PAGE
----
Gardening in November

As autumn turns to winter, your main jobs in the garden are mostly about protecting plants from... more

Gardening in November

As autumn turns to winter, your main jobs in the garden are mostly about protecting plants from the wilder weather to come.

If you have not yet brought in your frost-sensitive potted and tubted plants, you should do so now in November. It is best to place them in a cool, bright, but not too sunny place. They only need little watering during winter. Physalis plants, for example, are cut back and placed in a large pot over winter, which should not dry out. Overwintered physalis bear much earlier and richer than newly sown ones. Dahlia tubers must be dug up and stored dry in a bucket of sand in the cellar before they are returned to the bed at the end of April/beginning of May.
Plants that overwinter outside in a pot should be protected against frost to avoid the root ball freezing through. You can either wrap the pots in hessian or place them in special jute cachepots and cover the soil thickly with fleece, straw or leaves. Pots with herbs or blueberries can also be buried in open beds. Mangold or cabbage, which are still in the bed, are also happy to be earthed up.
Young and sensitive woody plants such as figs, kiwis and some rose varieties also need winter protection on their rootstock and stem. A heap of leaves or straw and a hessian wrap for the higher areas are beneficial.
Young fruit tree trunks can be given a white painting to protect them against winter temperature fluctuations.

It is also important to protect all water containers from frost. To do this, you must empty all rain barrels, cachepots, watering cans and watering troughs and store them in a dry or inverted position. You can wind up hosepipes and store them dry together with the cleaned garden tools. The outside water tap must be turned off and drained. You should also remove your above-ground drip irrigation system to prevent frost damage. Empty potteries are also better stored dry, because they can also burst in frost if they are wet.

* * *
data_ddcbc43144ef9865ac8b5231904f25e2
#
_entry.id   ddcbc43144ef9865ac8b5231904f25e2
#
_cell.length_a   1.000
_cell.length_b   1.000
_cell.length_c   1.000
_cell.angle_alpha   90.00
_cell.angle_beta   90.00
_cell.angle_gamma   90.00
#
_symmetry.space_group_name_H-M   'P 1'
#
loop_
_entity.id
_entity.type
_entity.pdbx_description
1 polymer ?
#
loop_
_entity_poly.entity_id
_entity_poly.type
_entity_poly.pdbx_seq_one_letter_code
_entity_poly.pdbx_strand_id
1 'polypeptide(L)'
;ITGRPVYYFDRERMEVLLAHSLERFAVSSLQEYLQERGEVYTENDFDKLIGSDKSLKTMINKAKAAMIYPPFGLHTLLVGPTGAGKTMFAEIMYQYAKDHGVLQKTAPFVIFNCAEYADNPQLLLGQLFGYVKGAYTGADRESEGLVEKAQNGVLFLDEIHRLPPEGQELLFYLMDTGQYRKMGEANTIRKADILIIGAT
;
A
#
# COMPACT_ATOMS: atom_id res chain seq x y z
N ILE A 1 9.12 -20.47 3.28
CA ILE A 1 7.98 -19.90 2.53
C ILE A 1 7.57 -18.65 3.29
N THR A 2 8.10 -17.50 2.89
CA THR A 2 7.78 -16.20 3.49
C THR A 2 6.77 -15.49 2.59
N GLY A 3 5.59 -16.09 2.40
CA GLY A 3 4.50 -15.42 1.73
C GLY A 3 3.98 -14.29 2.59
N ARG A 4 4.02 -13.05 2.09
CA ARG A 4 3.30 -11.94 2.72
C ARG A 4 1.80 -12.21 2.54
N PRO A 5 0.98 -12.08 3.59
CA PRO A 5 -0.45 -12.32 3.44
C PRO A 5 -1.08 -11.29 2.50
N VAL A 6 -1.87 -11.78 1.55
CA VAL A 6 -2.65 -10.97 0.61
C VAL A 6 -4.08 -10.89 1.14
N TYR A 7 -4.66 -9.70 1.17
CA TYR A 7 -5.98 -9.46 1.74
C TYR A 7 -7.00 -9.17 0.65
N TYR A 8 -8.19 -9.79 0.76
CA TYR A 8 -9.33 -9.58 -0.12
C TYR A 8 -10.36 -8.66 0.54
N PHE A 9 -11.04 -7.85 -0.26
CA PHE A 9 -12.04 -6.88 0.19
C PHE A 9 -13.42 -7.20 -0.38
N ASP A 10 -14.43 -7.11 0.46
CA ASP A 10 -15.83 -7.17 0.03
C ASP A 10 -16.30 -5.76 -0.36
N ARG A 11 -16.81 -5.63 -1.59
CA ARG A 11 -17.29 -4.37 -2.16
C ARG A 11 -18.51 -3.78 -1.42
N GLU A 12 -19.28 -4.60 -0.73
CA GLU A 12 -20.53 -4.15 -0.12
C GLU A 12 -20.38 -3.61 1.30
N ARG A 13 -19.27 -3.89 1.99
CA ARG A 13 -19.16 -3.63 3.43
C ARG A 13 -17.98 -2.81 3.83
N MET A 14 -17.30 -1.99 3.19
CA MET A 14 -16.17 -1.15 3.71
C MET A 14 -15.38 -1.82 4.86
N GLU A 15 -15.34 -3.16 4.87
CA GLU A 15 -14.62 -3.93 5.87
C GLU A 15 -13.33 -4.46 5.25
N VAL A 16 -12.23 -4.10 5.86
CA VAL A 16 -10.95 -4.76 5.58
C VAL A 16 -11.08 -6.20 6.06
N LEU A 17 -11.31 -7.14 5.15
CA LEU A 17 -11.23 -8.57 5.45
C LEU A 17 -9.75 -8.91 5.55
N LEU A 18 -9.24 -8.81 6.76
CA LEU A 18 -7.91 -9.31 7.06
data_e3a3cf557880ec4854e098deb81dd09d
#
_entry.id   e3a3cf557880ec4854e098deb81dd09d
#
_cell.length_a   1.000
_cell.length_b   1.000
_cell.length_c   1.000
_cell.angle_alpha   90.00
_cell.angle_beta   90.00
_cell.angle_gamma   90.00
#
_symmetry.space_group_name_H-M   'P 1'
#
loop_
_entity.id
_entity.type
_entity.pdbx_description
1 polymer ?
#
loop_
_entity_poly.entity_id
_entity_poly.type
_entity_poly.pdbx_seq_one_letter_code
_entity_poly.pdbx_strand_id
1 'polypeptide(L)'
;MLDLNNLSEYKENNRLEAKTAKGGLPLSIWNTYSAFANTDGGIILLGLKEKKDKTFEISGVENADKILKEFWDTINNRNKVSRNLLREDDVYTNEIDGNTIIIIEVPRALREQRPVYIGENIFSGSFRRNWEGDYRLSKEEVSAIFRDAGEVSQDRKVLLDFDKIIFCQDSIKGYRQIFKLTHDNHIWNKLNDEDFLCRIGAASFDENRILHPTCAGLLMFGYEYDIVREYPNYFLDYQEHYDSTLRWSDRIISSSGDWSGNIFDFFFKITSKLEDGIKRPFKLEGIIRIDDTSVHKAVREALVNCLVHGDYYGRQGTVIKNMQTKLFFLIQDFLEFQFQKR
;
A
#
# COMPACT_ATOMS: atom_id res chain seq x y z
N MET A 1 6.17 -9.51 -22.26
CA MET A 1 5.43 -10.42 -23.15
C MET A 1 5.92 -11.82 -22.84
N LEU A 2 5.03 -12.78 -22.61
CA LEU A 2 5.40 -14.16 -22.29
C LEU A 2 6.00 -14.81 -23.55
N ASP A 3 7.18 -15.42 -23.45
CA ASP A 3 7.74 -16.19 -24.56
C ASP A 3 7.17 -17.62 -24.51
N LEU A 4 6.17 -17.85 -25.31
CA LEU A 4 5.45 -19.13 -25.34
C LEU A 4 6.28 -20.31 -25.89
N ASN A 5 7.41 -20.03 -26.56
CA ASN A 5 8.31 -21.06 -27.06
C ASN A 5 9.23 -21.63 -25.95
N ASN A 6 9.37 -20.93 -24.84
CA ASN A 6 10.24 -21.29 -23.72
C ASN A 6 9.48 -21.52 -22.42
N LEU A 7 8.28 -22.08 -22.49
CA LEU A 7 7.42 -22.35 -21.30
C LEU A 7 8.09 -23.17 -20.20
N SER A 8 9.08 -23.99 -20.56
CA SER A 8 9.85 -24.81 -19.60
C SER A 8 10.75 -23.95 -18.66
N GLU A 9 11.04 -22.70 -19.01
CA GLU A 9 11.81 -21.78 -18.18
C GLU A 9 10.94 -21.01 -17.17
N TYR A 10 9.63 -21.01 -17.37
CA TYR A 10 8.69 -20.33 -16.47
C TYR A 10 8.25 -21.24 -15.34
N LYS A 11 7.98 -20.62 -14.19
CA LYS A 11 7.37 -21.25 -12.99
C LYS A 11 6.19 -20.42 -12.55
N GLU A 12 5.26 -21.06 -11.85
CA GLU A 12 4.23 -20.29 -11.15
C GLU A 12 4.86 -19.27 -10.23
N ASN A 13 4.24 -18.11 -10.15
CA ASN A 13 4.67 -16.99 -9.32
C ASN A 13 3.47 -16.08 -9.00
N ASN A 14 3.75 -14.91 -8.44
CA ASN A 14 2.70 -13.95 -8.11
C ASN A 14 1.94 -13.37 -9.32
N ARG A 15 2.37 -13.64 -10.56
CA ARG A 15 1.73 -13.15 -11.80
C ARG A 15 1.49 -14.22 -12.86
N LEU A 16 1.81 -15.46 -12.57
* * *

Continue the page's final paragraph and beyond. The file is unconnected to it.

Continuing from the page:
Clean your garden tools and oil wooden handles and metal tools before storing them in a dry place. Plastic accessories should be placed in a dark place. Empty greenhouses, cold frames or foil tunnels should be raked empty and windows wiped. Clearing out old plant residues is also good for hygiene, to prevent bringing brown rot or other diseases into the next year.

Don`t clean up the flowerbeds and your entire garden too much, because heaps of brushwood, piles of wood, walls and dry perennials provide a good winter home for your insects. Any leftover green waste can be placed on the empty flowerbeds, which protects against soil leaching, frost and wind erosion.

November is also one of the best months for planting trees and shrubs, as the soil does not dry out any more. If you loosen the soil very deeply before planting and water it well later, the tree has a good chance of growing up.
It is also a good time for pruning when trees and shrubs have shed all their leaves. To do this, first look at your trees and hedges from a distance. With fruit trees, pay attention to the statics so that the tree remains in good balance.

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